Public and private sectors involved in healthcare produce a tremendous amount of data each day. An estimated 80% of all healthcare data was considered unstructured before the COVID-19 outbreak. At the start of the pandemic, stakeholders ranging from public health officials to medical supply manufacturers needed data scientists to make sense of this data to manage the public health crisis.
The demand for data practitioners increased as COVID-19 spread throughout the world. Public health officials and medical professionals first needed COVID-19 data analysis to prevent unchecked transmission. As the pandemic evolved, COVID-19 data analysis grew from patchwork solutions to formal processes instructive in future health crises.
Read on to learn more about the role of data in a world reshaped by COVID-19.
Designing COVID-19 Data Analysis Tools
Global transmission of COVID-19 presented several problems for public health stakeholders. Government officials lacked the reporting and analytical tools necessary for large-scale pandemic responses. Moreover, health care providers and suppliers needed additional resources to manage the immediate needs of patients.
Local governments turned to data scientists for reliable tools for COVID-19 data analysis. The following are some examples of data innovation at the city and county level:
- A neighborhood-level dashboard of COVID-19 cases in Orlando, Florida
- An online tracking system of businesses not complying with public health orders in Palm Beach County, Florida;
- Vaccination tracking by ZIP code and demographics in Baltimore, Maryland.
Efforts surrounding facts and data have been essential to informing governments and communities on appropriate measures to stop the spread of the virus.
Johnson & Johnson was among the private-sector stakeholders to contribute to the development of COVID-19 data analysis. The company is best known for producing one of the most commonly used vaccines for COVID-19. Additional innovations by the company that drew on data science included:
- A check-in app for employees to confirm their readiness for in-person work;
- Models of the highest risk patients using hospital patient registries;
- Selection and analysis of vaccine trial participants based on its global data dashboard.
These tools turned raw data on the various experiences of COVID-19 into valuable insights. Local leaders, researchers, and manufacturers drew on these insights to model the pandemic’s spread and provide transparency to their actions.
Using COVID-19 Data Analysis for Equitable Responses
Data science has a significant role in reducing historical inequities in healthcare provision. The Kaiser Family Foundation published statistics on healthcare disparities before the pandemic, including:
- Black patients live on average four years less than white patients;
- Native American and Hispanic patients are more than twice as likely to be uninsured as white patients;
- LGBTQ+ and low-income patients face more significant healthcare access challenges than other patients.
The widespread impacts of COVID-19 exacerbated these challenges in 2020. Black, Hispanic, and Native American people were at least four times more likely to be hospitalized with COVID-19 than white people. COVID-19 data analysis efforts are needed to avoid one-size-fits-all solutions that haven’t worked in the past.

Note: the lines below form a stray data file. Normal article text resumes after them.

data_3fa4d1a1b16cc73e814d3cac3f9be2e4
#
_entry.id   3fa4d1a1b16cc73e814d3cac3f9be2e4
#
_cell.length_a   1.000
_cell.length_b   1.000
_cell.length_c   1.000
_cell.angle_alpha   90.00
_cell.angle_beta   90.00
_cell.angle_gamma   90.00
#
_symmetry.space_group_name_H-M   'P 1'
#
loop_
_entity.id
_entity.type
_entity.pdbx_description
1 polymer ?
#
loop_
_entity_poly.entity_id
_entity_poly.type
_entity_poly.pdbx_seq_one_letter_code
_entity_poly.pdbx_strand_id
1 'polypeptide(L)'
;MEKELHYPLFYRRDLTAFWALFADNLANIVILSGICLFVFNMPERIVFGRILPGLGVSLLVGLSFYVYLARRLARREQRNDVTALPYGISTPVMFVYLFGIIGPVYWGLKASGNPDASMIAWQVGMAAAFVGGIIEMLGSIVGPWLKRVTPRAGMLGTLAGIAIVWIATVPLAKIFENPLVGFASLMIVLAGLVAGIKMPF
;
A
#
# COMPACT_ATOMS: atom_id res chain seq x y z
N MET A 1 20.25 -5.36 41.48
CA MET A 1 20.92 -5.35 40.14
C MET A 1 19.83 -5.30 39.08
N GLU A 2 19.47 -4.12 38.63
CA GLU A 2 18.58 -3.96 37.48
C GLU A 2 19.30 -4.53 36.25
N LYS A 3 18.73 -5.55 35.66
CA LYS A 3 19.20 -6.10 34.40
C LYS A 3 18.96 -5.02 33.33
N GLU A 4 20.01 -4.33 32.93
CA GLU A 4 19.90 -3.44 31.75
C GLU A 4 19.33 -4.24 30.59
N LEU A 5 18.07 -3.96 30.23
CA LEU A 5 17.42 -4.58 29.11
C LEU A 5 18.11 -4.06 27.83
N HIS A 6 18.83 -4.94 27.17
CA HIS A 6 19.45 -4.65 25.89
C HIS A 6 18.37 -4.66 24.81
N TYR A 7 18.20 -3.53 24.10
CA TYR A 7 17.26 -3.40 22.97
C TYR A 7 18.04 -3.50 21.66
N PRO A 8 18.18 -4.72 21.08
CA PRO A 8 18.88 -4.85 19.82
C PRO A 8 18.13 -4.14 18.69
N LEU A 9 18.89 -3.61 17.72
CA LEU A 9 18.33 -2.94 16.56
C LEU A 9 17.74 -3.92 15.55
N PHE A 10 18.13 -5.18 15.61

Healthcare research organizations shined a light on COVID-19 hot spots in need of enhanced attention. The Community Vulnerability Index from Surgo Ventures identifies the most vulnerable counties for COVID-19 outbreaks. APM Research Lab produced the Color of Coronavirus project to analyze pandemic-related deaths through a racial lens.
Lessons from COVID-19 data analysis projects can help reduce health disparities in the future. The American Hospital Association (AHA) notes that hospitals and clinics already gather demographic data necessary for equitable care. Partnerships with social service providers, health wearable producers, and other stakeholders would unleash the full spectrum of data to remedy inequities.
Embracing the Power of Data Analysis
We can use the story of data scientist Youyang Gu to show how COVID-19 responses required the latest data analysis techniques. Gu infused the Susceptible-Exposed-Infectious-Removed (SEIR) model used by public health experts with machine learning capabilities. The COVID-19 Projections project estimated 231,000 U.S. deaths by November 1, 2020, only five more than the actual result.
Gu is not an epidemiologist, nor had he worked on healthcare analytics in the past. He drew on his experiences in financial modeling to correct wildly divergent results from existing models. His takeaway from creating COVID-19 Projections as told to MIT Technology Review:
“I’m not saying I’ve been perfect over this past year. I’ve been wrong many times. But I think we can all learn to approach science as a method of finding the truth, rather than the truth itself.”
Leading the Way in Data Science
As the COVID-19 pandemic shifts, data science will continue to play a significant role in spreading knowledge to inform societal stakeholders and keep communities safe.
Worcester Polytechnic Institute’s Master of Science in Data Science online empowers graduates with a mastery of complex data. Students learn the data management, statistics, and machine learning tools necessary for advanced data analysis. The 100% online program caters to analysis-minded professionals who want to move into data science careers.
Students in the Master of Science in Data Science online program can specialize in AI & Machine Learning and/or Big Data Analytics, or they can customize their degree through a variety of specialized electives. Graduate students build essential skills prior to their specializations with core courses in:
- Database Management Systems
- Statistical Methods for Data Science
- Business Applications in Machine Learning